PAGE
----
Zachary Bredemear looks at some questions a landlord might face if its tenant breaches the terms of a sex establishment licence
Recently, several lap-dancing clubs have been investigated for non-compliance with the conditions of their sex establishment licence (SEL). Breaches identified have included issues relating to the nature of the performances (for example, disregard of the “no touching” rule) and concerns about the welfare of the dancers.
The first the landlord may know about the breaches of an SEL is when the local authority publishes papers for the licensing sub-committee dealing with the SEL, likely leading to a number of questions.
What are the consequences of breaching the conditions of the SEL?
Since 6 April 2010 (when section 27 of the Policing and Crime Act 2009 came into force in England), lap-dancing clubs have been classified as “sexual entertainment venues”, and require an SEL to operate in the area of a local authority that has adopted the legislation to regulate sex establishments in Schedule 3 to the Local Government (Miscellaneous Provisions) Act 1982 (the 1982 Act).
A breach of a condition of the SEL is not itself an offence, but by paragraph 20 of Schedule 3 to the 1982 Act an offence is committed if the holder of the SEL without reasonable excuse knowingly contravenes or permits the contravention of a term condition or restriction in the SEL.
A licence holder can “knowingly” breach a condition of the SEL if the person to whom they have delegated the control of the premises had the requisite knowledge (see Vane v Yiannopoullos  AC 486).
If the conditions of the SEL are breached, the SEL can be revoked or the tenant’s annual application to renew the SEL can be refused.
What happens if the tenant loses its SEL?
It is an offence to use premises as a sexual entertainment venue without an SEL in the area of local authority that has adopted Schedule 3 to the 1982 Act.
The tenant can appeal the loss of an SEL. An appeal is to the magistrates’ court and is by way of a rehearing. The SEL is deemed to remain in force until the appeal is determined (paragraph 27(10) of Schedule 3 of the 1982 Act).
Can the landlord be liable?
The landlord is not liable for its tenant’s breaches of the SEL.
How can the landlord get the property back?
If the tenancy has already expired or is due to expire, the breaches of the SEL could provide the landlord with grounds for opposing the grant of a new tenancy on ground (c) of section 30(1) of the Landlord and Tenant Act 1954.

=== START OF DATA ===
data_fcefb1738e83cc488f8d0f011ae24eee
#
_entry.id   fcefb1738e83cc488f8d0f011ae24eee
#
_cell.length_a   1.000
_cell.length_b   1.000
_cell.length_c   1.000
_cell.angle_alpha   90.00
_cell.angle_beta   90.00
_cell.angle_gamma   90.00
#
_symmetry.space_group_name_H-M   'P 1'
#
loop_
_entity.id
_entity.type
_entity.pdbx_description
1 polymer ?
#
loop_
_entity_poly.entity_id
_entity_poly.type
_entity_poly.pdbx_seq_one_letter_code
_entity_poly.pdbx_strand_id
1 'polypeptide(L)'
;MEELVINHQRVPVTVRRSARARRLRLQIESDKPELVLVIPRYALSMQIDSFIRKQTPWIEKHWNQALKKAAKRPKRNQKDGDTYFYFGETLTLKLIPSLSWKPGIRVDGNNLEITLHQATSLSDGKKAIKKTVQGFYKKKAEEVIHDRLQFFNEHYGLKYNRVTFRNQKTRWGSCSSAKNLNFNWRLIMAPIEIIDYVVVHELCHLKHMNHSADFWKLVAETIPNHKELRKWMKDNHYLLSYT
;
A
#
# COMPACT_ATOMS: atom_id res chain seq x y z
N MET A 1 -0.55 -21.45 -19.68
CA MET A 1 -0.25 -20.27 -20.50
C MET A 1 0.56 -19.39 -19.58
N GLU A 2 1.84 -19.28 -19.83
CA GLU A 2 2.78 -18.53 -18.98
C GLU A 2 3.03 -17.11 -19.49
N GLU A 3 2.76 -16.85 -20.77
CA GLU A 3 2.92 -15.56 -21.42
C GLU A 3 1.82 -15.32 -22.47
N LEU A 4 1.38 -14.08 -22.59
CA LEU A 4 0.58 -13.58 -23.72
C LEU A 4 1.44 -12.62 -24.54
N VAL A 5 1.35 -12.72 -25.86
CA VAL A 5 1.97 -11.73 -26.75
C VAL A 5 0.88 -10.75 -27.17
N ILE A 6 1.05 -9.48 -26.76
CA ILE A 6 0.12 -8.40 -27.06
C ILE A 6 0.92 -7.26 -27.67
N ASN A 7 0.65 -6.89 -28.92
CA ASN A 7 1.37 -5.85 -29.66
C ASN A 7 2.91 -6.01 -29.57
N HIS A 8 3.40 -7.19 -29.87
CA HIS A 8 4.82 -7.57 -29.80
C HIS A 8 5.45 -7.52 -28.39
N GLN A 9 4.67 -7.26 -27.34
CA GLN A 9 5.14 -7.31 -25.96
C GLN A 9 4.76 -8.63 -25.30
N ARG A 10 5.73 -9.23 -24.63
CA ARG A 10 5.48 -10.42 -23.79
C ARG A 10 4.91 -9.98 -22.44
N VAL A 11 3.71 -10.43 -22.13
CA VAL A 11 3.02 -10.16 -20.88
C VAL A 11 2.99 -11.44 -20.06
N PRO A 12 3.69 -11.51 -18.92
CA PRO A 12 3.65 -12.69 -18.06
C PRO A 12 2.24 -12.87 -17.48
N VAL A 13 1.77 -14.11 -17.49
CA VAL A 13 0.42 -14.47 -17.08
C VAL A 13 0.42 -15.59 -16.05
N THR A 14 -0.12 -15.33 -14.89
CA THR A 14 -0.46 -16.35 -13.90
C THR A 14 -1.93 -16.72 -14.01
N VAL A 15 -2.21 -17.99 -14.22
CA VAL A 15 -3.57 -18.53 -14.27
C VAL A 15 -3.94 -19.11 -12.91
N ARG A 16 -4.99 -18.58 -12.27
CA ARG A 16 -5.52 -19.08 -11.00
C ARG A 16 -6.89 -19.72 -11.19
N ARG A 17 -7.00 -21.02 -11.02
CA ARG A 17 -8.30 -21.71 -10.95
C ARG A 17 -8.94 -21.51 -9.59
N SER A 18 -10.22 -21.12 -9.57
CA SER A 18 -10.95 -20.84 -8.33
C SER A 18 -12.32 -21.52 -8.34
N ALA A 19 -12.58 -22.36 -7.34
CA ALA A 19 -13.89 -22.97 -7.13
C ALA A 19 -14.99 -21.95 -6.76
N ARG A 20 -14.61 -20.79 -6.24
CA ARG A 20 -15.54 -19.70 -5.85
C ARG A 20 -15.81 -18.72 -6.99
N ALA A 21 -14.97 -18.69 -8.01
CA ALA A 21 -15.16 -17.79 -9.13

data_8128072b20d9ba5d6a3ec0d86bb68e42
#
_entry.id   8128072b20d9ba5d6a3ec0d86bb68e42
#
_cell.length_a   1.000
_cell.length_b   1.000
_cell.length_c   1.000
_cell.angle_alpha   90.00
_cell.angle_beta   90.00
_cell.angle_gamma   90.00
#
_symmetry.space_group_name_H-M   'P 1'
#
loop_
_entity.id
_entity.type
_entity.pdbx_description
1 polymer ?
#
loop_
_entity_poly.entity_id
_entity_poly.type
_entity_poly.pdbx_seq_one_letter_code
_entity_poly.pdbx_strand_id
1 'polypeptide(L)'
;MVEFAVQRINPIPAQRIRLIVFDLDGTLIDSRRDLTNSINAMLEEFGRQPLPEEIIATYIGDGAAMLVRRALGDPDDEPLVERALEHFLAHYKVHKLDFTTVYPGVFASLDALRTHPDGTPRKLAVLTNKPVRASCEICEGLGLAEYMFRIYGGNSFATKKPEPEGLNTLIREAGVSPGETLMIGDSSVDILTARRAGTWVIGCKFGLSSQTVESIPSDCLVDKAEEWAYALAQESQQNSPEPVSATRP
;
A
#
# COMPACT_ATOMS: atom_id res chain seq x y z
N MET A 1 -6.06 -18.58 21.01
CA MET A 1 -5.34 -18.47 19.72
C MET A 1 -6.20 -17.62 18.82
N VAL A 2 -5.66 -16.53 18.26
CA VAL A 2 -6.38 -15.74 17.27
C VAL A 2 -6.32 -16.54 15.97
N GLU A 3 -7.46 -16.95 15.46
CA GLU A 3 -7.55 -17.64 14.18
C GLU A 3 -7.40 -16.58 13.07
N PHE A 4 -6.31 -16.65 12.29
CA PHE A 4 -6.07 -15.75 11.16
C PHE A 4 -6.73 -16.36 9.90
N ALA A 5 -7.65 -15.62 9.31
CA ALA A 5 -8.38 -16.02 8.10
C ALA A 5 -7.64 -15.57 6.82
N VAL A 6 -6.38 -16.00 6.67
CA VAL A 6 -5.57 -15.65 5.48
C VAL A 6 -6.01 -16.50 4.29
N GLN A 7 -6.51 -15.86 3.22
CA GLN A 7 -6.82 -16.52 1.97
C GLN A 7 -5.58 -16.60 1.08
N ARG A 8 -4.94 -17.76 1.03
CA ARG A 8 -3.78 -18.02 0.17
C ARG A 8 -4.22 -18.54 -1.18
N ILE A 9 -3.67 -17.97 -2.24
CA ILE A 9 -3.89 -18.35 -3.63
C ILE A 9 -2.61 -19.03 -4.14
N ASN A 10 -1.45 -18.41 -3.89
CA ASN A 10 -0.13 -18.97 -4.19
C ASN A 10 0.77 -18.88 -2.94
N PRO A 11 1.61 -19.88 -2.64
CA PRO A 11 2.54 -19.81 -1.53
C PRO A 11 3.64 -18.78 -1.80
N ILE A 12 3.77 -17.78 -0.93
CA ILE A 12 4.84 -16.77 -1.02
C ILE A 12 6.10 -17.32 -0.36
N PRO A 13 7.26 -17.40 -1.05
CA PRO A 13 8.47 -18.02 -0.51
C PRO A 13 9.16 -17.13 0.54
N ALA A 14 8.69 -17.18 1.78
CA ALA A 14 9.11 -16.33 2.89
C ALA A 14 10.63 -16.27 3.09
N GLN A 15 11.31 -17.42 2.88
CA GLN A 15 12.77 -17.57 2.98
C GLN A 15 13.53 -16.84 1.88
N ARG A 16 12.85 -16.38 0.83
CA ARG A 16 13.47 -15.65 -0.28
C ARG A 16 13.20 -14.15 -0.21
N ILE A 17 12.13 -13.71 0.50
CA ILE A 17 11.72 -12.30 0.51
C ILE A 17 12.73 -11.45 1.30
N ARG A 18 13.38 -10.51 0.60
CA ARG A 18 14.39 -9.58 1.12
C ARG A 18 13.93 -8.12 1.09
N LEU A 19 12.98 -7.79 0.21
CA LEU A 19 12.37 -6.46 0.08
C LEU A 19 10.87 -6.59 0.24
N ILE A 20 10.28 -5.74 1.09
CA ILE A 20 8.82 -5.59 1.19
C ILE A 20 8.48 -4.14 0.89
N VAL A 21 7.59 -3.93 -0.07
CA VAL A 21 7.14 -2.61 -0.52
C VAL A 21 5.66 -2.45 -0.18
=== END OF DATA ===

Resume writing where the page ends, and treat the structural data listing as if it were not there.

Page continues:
The landlord might find a tenant with a licensing problem willing to negotiate a surrender. However, a landlord seeking to recover possession is likely to need to forfeit the lease.
What is the breach of the lease?
If use as a lap-dancing club is permitted by the lease, the landlord will need to look carefully at the wording of the tenant’s covenants to identify a breach.
Provisions in the lease relating to the premises licence may not catch a breach of the SEL licence; the breaches of the SEL may not be sufficiently grave to amount to a breach of the covenant not to use the property for an immoral or illegal purpose.
A well-drafted covenant requiring the tenant to observe and perform the requirements of legislation should, however, catch a failure to operate a lap-dancing club in accordance with the terms of the SEL.
What about the rent?
Most breaches of an SEL will be once and for all breaches. If the landlord is aware of the breach and demands or accepts rent falling due after the conduct complained of occurred, it will waive any right to forfeit.
If the landlord issues and serves a claim for possession, it can claim the rent that fell due before the claim was served without waiving the right to forfeit. It can also apply for interim payments under CPR 25.7(1)(d) in the proceedings.
Can the breach be remedied?
Before the landlord can issue a claim for possession it needs to serve a section 146 notice and, if the breaches are remediable, give the tenant a reasonable time to remedy the breaches.
A breach of a negative covenant can be remedied if “the mischief caused by the breach can be removed” (Savva v Houssein  2 EGLR 65). In cases of immoral use (for example, use for prostitution) the courts have drawn a distinction between cases where (i) the tenant committed the breach or deliberately closed his eyes to the breach, and (ii) cases where the tenant was unaware of the conduct.
In the latter case, the breach is remediable (see Patel v K&J Restaurants Ltd  EWCA Civ 1211;  PLSCS 276). A further consideration is whether the breach caused “a stigma” (ie a diminution in value) to the premises. Even where no stigma can be proven, the courts have treated the “slur” to premises from being associated with illegal gaming (Hoffman v Fineberg  1 Ch 245) and espionage (Van Haarlam v Kasner  2 EGLR 59) as being irremediable.
Will the tenant get relief from forfeiture?
If the breach is irremediable, the tenant may find it difficult to obtain relief from forfeiture.
The court will still consider the damage sustained by the landlord and ask whether that is proportionate to the advantage the landlord will obtain if no relief is granted. Valuation evidence can be helpful when this question is considered. A landlord may therefore be more likely to recover possession when proceedings are brought for estate management reasons than when the landlord hopes to increase the value of its reversion.
Zachary Bredemear acted for the landlord in proceedings to forfeit the lease of nightclub premises in Ealing for breach of an SEL
This article was originally published on 23rd November 2019 in the Estates Gazette: https://app.estatesgazette.com/2019/11/19/when-a-sex-establishment-goes-too-far/pugpig_index.html